Wine Whine


Wine bars were rare a few years ago, but now loom large on the dining landscape. Restaurateurs love them, because these joints often push overpriced alcohol to the forefront, while treating food as a glum afterthought of pressed sandwiches and cold sliced meats. (Ditto tapas bars, izakayas, and other “small plate” places.)

But there are notable exceptions.

Centovini (“100 Wines”) was spawned by Curry Hill’s I Trulli, one of the city’s better Italian restaurants. Located on Houston Street, Centovini shares I Trulli’s emphasis on the cooking of Apulia, the heel of the Italian boot, via a shortened menu of cheeses, cured meats, antipasti, pasti, and secondi. Like its parent, Centovini maintains a wine store next door, allowing you to buy bottles you’ve enjoyed in the restaurant. The premises are spare, dark, and modern. “This feels like a furniture store,” Corina complained.

For a wine bar, the food can be breathtaking. Among appetizers find burratina ($14), a glistening ball of well-salted and -peppered buffalo mozzarella, served with roasted peppers and culatello, a proscuitto-like ham said to come from the side of the pig’s ass on which the tail curls. The sausage known as cotechino—invented in Modena, but featured in Apulian pork stores like Faicco’s—comes lusciously stewed with miniature lentils, while salt cod and potatoes are whipped into a delectable froth and served with the navel-shaped Apulian crackers called taralli.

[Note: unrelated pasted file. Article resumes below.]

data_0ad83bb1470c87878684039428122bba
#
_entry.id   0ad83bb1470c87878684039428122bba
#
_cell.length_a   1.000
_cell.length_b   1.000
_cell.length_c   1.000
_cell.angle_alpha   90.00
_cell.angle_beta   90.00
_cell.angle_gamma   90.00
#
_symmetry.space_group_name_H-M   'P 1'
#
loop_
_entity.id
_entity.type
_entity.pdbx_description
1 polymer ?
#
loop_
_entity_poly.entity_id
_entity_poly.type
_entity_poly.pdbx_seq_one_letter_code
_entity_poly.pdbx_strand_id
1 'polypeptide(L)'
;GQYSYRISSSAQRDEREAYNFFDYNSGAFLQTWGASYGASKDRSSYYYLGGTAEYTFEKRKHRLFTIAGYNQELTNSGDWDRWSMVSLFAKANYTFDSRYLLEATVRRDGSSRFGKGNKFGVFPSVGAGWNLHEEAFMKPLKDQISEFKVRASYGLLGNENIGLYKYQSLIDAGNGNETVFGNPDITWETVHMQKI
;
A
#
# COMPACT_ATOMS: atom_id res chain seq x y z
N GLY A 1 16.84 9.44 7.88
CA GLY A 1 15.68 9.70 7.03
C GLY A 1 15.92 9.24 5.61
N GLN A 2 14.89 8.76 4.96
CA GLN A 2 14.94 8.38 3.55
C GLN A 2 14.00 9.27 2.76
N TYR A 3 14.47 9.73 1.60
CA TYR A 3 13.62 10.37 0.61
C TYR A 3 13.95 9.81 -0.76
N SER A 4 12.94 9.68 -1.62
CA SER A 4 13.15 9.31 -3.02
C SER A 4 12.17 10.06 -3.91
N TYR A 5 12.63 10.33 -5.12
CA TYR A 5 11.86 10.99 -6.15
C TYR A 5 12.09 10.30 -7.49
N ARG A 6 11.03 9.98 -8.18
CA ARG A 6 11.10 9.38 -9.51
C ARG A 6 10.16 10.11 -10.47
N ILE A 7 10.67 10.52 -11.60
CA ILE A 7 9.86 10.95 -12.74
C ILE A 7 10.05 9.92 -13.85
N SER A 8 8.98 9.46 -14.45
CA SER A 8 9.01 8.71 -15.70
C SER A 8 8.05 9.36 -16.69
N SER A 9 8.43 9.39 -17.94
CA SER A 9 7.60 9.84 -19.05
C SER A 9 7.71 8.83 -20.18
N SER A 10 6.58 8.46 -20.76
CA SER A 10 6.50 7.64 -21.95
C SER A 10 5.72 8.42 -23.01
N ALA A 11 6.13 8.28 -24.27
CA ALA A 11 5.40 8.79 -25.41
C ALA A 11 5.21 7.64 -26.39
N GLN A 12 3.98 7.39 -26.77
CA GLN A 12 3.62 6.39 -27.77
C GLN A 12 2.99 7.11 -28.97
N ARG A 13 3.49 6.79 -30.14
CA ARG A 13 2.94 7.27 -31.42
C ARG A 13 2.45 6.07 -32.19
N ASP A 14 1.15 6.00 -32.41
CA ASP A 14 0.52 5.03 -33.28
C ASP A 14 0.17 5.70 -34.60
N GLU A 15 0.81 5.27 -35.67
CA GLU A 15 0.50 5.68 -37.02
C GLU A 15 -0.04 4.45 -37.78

Made by the proprietor’s mother, Addolorata Marzovilla, pastas ($20) surpass the apps. Shaped like cowry shells, ricotta-containing cavatelli come tossed with buttery broccoli rabe. I’ve sampled this Italian-American favorite across the breadth of Brooklyn and it’s never tasted better. The noodle list also includes maccheroncini in a pea-dotted Bolognese, and tiny ricotta raviolis in sage sauce sweetened with a dice of roasted orange squash. The secondi are smaller, pricier, and generally not as tasty. While I loved the veal cheeks ($32), proffered with a few real baby carrots, the seared beef tagliata proved tough, and the pork loin rather dull tasting.

What about the wines? The waiters tend to push them by the glass, and—odd for a wine bar—don’t cough up the by-the-bottle list unless you specially request it. That’s because bottles are a much better deal, even though only three fall below $35 on the 158-item list. At $18, my glass of Terre de’ Trinci’s Sagrantino—a middling version of a wine I’ve enjoyed in its hometown of Montefalco, Umbria—seemed exorbitant, its five-ounce pour (allowing five pours per bottle) barely filling the bottom of the elegant stemware. The worst deal was an $11 glass of Goj, an obscure fizzy red from Piedmont. Maybe it should be called “Gouge,” because the entire bottle costs $15 next door. Sometimes, prices at the wine store seem inflated to justify by-the-glass prices in the bar: A bottle of Dolianova’s Monica de Sardegna, for example, made from a rustic Sardinian grape, commands $35 on the wine list and sells for $17 in the wine store; at I Trulli’s store uptown, the same bottle goes for $14. A superior version of the same wine, Argiolas’ Perdera, is available at Astor Wines for $12.99.

High markups are endemic to wine bars—which is a shame, since wine bars should tempt you with reasonable prices, encouraging you to try new wines and drink more glasses. With ungenerous pours and punitive per-glass prices, Centovini forces you to nurse every glass.